Wednesday, August 10, 2011
And if I don't die or worse, I am going to need a nap.
"Those whom the gods would make crazy, they first make mad."
Sometimes I think cancer, and cancer treatment, were invented by some mischevious, minor god, to turn me into Job.
The latest round is the third reoccurance of brain metastases, this time tumorS. Multiple. What fun! So instead of having gamma knife surgery, which has relatively small side effects, except for cranial edema, I get to have whole brain radiation. Ooooo, goody. This makes eleven, count them, eleven, cancer treatments. Surgery, chemo, radiation. Hormone therapy. Chemo. Gamma knife. Chemo. Gamma knife. Chemo. Now WBR, and chemo number five. Don't you wish you were me?
Whole brain radiation, in particular, is designed expressly for me. I really dislike being nauseous. And I am very claustrophobic.
Soooo. The start? A several hour session where they fit me with a mask. This, oh goody, is so they can lock me, by my head, to the table, so I won't move during the radiation. Let's do dental surgery, and stick the whole deal into a cave, and yay! We can have all my phobias together! At once! They also wanted to strap down my feet. Oh, I'll hold still, believe me, if you DON'T tie my feet as well, thanks.
As it went on, the anxiety decreased, but didn't go away. I would pretend it didn't bother me, but my heart rate would double. And some days, my chin would quiver against the mask. Scared? Me? This is how the brain of a claustrophobic works: "OK. If the power goes out, AND the backup generator doesn't work, I've learned how to unhook the mask, and I will unclip it. If the machine breaks down, and overcooks me, I will unclip the mask, jump down (table is five feet off the deck) and get under the table." None of this is faintly likely to happen, but tell it to my reptile brain.
Luckily, the actual radiation was about 40 seconds, 20 seconds per side. I would count. 18 - 20 seconds per side, dependent on how anxious I was, and therefore how fast I counted. I always felt like I could smell burning hair, but the next to last day I realized it was probably whatever mysterious and funky plastic the mask was made out of. Carcinogenic, no doubt. Strangely enough, I am not particularly worried about secondary cancers.
The side effects are also designed for me, to drive me nuts. Nausea, which is generally not controlled by meds...because it's not caused by my stomach, it's caused by my brain. Burns on my head and ears. Burning on the skin INSIDE my ears, so they itch all the time. Hair loss...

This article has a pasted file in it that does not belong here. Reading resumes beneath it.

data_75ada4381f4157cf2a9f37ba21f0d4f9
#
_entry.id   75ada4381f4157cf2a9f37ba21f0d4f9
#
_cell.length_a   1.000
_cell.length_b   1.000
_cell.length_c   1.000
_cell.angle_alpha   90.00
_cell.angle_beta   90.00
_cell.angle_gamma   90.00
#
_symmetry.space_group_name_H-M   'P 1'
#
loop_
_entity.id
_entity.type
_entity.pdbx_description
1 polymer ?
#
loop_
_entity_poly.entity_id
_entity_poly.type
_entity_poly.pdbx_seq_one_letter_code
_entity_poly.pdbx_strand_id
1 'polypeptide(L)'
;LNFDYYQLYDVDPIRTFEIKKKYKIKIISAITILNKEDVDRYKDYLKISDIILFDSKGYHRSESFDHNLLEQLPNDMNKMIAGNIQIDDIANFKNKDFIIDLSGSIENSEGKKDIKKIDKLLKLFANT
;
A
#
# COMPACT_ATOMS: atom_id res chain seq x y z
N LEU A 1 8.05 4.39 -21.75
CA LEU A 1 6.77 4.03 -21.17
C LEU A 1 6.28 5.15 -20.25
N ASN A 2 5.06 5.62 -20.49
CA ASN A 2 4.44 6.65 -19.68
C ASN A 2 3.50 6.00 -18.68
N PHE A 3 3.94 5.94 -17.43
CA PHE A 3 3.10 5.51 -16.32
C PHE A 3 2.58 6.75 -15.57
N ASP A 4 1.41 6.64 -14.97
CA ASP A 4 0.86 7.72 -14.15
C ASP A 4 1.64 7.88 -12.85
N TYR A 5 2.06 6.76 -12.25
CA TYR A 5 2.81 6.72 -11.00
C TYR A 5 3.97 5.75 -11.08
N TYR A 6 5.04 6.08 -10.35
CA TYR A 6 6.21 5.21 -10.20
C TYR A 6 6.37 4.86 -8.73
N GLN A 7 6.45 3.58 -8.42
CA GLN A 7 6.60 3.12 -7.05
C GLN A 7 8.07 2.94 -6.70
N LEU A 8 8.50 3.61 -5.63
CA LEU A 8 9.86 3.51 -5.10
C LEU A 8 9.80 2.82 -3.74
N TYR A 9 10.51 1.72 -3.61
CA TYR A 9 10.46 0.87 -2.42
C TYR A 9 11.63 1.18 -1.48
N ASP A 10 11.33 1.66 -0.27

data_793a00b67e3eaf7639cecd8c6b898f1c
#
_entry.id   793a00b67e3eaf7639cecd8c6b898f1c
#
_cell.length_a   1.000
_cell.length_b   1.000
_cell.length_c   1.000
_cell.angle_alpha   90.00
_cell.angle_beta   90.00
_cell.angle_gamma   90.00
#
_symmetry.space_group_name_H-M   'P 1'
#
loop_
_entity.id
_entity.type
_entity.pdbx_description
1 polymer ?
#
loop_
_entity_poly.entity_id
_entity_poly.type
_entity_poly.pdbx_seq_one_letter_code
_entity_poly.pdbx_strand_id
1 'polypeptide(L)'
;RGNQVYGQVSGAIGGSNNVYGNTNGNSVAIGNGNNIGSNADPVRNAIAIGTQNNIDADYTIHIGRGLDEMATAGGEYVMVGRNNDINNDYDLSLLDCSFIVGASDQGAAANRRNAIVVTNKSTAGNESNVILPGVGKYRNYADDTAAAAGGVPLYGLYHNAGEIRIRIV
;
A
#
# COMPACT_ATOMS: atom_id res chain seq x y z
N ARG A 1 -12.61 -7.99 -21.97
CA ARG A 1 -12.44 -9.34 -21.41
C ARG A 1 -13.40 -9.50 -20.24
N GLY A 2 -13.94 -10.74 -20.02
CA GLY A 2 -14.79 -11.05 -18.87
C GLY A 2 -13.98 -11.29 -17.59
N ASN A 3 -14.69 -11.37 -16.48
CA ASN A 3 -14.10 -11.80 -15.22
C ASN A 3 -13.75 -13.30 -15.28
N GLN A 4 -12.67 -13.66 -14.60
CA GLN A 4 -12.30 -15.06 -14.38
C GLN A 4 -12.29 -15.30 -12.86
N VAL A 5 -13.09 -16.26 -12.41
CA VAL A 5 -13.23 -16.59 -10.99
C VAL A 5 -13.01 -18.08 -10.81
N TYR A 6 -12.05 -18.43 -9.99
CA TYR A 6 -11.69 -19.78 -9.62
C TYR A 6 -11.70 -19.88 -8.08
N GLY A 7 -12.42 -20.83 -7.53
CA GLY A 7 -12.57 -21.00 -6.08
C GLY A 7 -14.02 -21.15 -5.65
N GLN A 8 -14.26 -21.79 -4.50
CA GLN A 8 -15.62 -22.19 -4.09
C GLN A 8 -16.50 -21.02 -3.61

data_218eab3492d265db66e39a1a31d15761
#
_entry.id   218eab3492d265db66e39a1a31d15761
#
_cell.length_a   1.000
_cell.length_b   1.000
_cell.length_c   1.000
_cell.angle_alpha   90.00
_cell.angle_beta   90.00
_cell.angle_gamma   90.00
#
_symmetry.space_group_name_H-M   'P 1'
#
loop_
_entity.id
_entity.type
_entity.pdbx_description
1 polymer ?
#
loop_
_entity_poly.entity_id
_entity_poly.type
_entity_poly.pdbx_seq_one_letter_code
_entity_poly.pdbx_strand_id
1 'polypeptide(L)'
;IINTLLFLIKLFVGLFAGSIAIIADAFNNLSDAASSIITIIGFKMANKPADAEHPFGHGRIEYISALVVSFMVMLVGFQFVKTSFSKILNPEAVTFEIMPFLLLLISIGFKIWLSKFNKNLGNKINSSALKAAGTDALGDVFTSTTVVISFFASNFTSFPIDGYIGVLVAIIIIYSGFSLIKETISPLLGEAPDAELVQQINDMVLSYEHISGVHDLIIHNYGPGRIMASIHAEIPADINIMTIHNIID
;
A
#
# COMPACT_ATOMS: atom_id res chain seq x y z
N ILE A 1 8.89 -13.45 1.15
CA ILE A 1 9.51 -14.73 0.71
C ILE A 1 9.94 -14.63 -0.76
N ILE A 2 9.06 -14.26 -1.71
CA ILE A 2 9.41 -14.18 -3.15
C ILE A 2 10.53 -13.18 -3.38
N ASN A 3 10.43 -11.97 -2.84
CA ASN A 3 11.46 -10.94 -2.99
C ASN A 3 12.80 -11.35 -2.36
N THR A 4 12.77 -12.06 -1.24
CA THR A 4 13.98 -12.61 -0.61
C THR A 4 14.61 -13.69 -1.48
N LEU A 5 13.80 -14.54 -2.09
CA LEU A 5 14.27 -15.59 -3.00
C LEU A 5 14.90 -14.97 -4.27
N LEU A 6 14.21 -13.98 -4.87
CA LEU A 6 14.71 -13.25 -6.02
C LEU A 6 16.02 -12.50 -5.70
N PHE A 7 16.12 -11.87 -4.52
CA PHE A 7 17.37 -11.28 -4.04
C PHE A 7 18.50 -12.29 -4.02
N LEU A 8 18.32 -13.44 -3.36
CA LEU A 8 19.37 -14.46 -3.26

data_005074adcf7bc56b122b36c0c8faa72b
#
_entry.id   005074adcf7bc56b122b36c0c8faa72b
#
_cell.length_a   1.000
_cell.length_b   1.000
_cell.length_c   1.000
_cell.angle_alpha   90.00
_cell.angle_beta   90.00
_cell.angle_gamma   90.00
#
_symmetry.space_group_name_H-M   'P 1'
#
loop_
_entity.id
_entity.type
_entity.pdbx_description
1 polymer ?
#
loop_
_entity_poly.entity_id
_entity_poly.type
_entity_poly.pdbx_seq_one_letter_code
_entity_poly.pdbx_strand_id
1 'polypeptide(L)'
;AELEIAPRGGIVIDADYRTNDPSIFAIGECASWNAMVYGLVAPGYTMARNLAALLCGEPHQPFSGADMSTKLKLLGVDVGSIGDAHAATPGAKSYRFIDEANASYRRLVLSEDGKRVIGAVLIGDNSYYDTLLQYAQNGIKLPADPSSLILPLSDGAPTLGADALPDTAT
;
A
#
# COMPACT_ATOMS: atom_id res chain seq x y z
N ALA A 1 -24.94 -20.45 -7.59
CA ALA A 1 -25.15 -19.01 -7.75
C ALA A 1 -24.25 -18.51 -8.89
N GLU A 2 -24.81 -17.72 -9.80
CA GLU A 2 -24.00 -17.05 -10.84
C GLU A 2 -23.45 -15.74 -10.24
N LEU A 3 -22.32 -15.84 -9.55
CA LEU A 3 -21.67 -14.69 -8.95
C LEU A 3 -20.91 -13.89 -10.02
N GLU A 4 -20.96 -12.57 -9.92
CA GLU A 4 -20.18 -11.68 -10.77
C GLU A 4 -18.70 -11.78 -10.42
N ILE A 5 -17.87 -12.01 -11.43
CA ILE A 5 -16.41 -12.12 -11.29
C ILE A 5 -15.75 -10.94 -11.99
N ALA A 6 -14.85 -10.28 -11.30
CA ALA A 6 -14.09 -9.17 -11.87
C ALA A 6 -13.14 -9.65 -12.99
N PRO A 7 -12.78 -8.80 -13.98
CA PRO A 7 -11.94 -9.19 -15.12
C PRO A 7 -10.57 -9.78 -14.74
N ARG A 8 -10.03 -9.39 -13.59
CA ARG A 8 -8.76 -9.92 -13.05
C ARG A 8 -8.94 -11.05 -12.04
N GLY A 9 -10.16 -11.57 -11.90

And, instead of like chemo, where your hair all falls out in one dramatic, cartoonlike flump, it's patchy! Of course it started falling out on my crown. I looked like a mangy mouse. wertperch. Shave it all off. NOW. I look far better bald than with male pattern partial baldness, it turns out. Oh goody!
What were we talking about?
So I start chemo number umpty lump next week. Lessee, I've done it 38 times. Is there some sort of medal for this? If I hit 50, could someone please give me a million bucks? And wertperch and I work through mounds of paperwork. And the lucky fellow, he gets to familiarize himself with not only our arcane pension plan, medical system, insurance, but also US taxes! Social security! Trusts and wills! Medical powers of attorney! What fun!
What were we talking about?
Still. I mostly do not feel sorry for myself, there are nastier diseases, I can think of several. MS. Lou Ghehrigs. Parkinsons. Glioblastoma. I have friends dealing with each.
Meanwhile, the three of us laugh a lot, and clown. wertperch is nearly as absentminded as me, and we walk around the house going have you seen the...thing....for the....thing? What was I doing? Why did I come in here? Why did I open a new browser?
And still, I would rather take this bullet than have someone else I love have it. As much as it is unpleasant, I like it 20 times more than having Tessie have cancer.